On February 1, 2018, the Office of Federal Contract Compliance Programs (OFCCP) sent 1,000 Corporate Scheduling Announcement Letters (CSALs) to federal contractors informing them that they may be audited for compliance with federal non-discrimination requirements/affirmative action plans.
(With thanks to Lois Rodriguez from our Madrid office for preparing this post in collaboration with Yana Komsitsky.)
Before conducting workplace surveillance, employers who want to monitor their workplaces, even if they suspect their employees of stealing or other nefarious activity, should heed the recent European Court of Human Rights (ECHR) judgement in the case of Lopez Ribalda and others v. Spain.
In early January, the ECHR held in favor of five supermarket chain employees who had been dismissed after they were caught stealing on hidden cameras because the cameras had intruded on their right to respect for private and family life.
Attention employers using biometric identification technology, such as retina scans, fingerprint identification and facial recognition technology:
A number of corporations in Illinois, including internet and video game companies, food product manufacturers, gas stations, and restaurant chains, have been sued in the past few months for alleged BIPA violations.
Here’s what you need to know
You’re invited to our live Annual California Employer Update on December 14 in Millbrae, California to discuss the adventures ahead for California employers.
Join us as we sit around the proverbial campfire to discuss the most significant legal developments in 2017 and how to prepare for 2018.
Covered topics will include:
- New wage and hour updates
- California’s new salary history ban and what it means for recruiting
- New transgender protections and guidelines for preventing workplace harassment
- California’s new statewide ban-the-box law
- Immigration changes affecting California employers
- And much more!
We will also share a few international trends, such as:
- The spread of global gender pay gap reporting regulations
- New data privacy regulations in the EU effective in 2018
- Pitfalls to avoid in outsourcing projects
- What to know about protecting company trade secrets globally
See the invite and RSVP HERE!
Slavery and human trafficking has become a priority for many governments around the world.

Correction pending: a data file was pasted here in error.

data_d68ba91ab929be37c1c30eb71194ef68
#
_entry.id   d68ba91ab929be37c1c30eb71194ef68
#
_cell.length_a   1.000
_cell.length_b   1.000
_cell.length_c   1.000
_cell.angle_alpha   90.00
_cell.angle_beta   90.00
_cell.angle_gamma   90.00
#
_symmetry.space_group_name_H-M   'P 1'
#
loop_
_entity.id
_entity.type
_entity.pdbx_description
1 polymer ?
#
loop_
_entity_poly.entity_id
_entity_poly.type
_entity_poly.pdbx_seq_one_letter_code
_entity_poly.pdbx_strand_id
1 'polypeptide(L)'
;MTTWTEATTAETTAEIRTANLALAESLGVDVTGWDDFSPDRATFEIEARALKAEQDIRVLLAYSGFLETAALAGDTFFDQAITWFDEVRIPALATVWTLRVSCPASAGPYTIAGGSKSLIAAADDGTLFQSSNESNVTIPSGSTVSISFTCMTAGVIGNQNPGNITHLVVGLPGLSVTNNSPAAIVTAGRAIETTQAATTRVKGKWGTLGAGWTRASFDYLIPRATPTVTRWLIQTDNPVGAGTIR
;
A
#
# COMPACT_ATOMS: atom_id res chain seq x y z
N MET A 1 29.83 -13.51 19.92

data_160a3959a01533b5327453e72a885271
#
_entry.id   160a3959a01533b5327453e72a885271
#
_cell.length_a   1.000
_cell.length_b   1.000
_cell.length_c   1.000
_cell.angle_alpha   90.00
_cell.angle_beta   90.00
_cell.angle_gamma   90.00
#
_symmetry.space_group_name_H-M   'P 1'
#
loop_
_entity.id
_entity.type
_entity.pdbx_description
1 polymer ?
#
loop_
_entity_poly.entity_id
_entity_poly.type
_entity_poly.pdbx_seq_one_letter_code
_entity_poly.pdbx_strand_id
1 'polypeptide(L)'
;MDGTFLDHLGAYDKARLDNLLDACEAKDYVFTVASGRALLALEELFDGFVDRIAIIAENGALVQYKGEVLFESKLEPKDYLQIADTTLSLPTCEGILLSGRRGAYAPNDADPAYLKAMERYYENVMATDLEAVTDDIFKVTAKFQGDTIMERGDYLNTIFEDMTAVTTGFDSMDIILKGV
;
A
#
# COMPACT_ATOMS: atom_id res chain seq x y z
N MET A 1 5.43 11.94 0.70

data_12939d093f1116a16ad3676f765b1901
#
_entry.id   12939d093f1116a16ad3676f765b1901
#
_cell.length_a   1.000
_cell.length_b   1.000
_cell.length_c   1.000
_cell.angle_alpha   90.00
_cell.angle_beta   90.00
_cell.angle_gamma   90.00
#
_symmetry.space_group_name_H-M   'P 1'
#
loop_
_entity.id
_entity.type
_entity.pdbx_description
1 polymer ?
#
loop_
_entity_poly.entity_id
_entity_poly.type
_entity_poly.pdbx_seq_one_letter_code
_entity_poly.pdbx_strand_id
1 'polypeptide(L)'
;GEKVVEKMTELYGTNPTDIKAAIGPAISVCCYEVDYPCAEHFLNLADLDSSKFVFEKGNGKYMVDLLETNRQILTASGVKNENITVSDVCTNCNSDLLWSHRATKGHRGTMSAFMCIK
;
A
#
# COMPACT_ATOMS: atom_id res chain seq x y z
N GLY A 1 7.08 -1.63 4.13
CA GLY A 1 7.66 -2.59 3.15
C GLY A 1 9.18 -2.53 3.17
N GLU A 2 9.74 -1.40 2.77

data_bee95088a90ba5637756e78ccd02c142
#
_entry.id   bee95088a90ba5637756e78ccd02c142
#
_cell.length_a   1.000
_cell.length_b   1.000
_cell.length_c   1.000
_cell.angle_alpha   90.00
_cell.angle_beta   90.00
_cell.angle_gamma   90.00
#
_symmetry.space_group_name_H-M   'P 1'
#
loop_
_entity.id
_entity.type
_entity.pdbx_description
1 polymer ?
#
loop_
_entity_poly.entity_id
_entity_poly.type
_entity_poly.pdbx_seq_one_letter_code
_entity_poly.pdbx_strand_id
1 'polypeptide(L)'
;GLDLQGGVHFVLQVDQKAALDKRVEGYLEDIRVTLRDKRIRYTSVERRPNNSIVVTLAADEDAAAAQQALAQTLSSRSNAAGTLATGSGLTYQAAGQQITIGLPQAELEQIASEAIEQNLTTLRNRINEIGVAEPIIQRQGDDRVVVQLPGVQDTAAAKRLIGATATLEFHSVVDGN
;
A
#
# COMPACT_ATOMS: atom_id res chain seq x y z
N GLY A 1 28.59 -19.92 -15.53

The UK Government passed the Modern Slavery Act 2015 to simplify and bring up to date the criminal law in relation to modern slavery and human trafficking. The Act (section 54) imposes a new obligation on UK businesses to publish an annual slavery and human trafficking statement setting out the steps it has taken to ensure slavery and human trafficking is not taking place in any part of its business or supply chain.
What businesses does this impact?
The requirement applies to all businesses that supply goods or services in the UK provided that it has an annual turnover of £36m. It does not need to be a UK registered entity. The turnover does not need to be UK turnover, provided it supplies some goods or services in the UK. The turnover of subsidiary entities (but not parent entities) is included in assessing whether the threshold is met. There is no requirement for the organisation to have a minimum number of employees, a minimum balance sheet total, or to be incorporated (or formed, if it is a partnership) in the UK. As a result, these rules will have extraterritorial effect and apply to a much wider range of organisations than just large companies under the UK Companies Act.
Reach out to your Baker McKenzie lawyer for the steps businesses should be taking to ensure compliance with the Modern Slavery Act, as well measures to consider taking with both suppliers and within your own business to address issues of modern slavery.